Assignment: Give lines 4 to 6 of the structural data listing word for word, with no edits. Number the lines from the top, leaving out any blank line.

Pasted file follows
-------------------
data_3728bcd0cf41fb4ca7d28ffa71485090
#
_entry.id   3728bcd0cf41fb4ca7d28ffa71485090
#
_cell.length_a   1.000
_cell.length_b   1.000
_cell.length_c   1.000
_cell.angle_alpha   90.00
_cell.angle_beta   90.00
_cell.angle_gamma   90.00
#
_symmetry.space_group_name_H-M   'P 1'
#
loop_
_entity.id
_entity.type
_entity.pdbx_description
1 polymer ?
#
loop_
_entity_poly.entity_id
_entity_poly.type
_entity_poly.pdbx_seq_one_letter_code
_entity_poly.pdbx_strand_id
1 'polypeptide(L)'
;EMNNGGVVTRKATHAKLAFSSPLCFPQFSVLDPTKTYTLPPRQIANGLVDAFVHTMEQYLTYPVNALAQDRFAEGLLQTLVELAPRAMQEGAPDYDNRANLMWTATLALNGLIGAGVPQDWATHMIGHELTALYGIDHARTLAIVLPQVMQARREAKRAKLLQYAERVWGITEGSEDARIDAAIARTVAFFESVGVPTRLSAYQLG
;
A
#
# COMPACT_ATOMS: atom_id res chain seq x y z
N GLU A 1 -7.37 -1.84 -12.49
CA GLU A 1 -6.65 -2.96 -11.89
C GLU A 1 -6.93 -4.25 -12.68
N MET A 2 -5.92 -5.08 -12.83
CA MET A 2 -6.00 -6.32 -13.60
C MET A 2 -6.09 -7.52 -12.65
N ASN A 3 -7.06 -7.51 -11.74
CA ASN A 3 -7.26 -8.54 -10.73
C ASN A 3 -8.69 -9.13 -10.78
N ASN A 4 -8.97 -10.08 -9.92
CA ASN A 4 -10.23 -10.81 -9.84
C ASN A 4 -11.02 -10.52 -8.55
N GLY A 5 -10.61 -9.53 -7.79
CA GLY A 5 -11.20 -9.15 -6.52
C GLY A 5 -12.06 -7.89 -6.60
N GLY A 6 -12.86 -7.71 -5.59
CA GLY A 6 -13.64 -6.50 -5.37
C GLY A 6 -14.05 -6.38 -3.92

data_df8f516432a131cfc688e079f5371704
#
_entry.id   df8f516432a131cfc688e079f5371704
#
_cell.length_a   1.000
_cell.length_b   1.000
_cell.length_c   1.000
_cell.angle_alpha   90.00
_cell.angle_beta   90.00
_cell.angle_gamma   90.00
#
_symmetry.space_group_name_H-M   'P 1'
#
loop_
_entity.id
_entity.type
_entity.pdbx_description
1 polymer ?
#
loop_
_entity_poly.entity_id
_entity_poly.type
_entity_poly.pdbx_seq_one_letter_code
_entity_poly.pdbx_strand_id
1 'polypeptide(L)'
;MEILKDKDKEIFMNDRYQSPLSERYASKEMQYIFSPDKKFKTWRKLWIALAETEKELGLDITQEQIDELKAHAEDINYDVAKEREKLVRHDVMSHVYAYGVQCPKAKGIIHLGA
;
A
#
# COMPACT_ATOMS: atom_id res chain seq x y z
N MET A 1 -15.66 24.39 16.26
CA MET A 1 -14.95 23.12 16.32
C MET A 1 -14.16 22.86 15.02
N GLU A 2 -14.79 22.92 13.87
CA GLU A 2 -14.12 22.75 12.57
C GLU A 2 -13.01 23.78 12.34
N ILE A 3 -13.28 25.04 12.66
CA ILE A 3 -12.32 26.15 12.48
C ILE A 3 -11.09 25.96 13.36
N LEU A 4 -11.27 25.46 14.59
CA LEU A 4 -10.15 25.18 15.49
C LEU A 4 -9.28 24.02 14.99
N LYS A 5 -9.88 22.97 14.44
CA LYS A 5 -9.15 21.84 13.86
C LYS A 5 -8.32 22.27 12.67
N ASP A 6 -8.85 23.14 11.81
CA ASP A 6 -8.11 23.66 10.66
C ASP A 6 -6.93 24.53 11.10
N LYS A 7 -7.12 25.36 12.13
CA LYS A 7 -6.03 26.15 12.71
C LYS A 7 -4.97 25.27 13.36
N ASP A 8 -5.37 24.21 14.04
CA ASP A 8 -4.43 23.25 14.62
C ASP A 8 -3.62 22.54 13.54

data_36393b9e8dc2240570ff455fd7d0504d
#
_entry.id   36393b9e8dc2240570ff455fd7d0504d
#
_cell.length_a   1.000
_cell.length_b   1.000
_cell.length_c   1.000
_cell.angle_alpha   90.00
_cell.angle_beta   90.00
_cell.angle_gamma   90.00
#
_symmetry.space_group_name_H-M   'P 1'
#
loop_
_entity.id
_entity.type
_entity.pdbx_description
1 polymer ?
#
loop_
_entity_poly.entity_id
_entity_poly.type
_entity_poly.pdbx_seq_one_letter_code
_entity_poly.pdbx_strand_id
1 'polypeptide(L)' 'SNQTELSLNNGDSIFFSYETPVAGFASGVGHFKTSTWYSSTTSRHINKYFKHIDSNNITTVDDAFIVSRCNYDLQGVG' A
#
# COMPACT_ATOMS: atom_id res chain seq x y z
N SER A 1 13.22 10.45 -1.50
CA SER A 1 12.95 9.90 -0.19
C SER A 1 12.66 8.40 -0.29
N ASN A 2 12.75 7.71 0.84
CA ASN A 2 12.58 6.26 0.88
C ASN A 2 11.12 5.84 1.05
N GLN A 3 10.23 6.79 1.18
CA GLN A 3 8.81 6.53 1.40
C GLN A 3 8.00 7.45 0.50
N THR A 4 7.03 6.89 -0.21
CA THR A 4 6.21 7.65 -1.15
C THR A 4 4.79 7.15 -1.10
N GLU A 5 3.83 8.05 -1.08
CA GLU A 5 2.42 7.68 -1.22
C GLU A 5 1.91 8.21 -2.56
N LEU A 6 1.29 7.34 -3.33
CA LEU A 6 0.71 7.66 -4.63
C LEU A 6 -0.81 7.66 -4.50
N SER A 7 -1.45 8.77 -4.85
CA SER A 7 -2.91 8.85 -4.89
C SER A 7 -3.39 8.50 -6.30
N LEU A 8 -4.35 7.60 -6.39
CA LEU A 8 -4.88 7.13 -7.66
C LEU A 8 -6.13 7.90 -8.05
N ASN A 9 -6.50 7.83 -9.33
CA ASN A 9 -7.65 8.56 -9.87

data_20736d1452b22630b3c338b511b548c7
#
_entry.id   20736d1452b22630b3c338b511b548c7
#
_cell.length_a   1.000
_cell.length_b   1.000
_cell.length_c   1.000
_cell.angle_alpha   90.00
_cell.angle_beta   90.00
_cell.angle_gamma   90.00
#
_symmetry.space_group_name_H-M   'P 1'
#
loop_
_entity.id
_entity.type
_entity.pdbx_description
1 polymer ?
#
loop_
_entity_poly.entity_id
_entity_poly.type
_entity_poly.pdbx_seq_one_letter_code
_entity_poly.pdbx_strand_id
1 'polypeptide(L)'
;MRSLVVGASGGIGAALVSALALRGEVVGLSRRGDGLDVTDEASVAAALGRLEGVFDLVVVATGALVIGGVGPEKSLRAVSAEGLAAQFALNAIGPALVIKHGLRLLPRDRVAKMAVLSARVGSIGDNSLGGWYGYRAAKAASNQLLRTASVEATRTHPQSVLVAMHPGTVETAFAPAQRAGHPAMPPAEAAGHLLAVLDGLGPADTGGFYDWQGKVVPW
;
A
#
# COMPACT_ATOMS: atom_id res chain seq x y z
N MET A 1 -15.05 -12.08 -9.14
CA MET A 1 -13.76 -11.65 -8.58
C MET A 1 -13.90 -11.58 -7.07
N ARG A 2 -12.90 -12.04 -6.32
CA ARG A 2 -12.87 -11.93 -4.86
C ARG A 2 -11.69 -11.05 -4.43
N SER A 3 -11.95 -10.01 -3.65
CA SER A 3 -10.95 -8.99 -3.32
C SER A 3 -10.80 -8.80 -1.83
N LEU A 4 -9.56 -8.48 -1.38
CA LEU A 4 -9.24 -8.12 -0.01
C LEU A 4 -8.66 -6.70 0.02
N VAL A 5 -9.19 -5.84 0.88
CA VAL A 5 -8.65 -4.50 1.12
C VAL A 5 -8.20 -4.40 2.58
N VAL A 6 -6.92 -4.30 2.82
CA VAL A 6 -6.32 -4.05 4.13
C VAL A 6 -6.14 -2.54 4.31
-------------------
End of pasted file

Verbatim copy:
#
_cell.length_a   1.000
_cell.length_b   1.000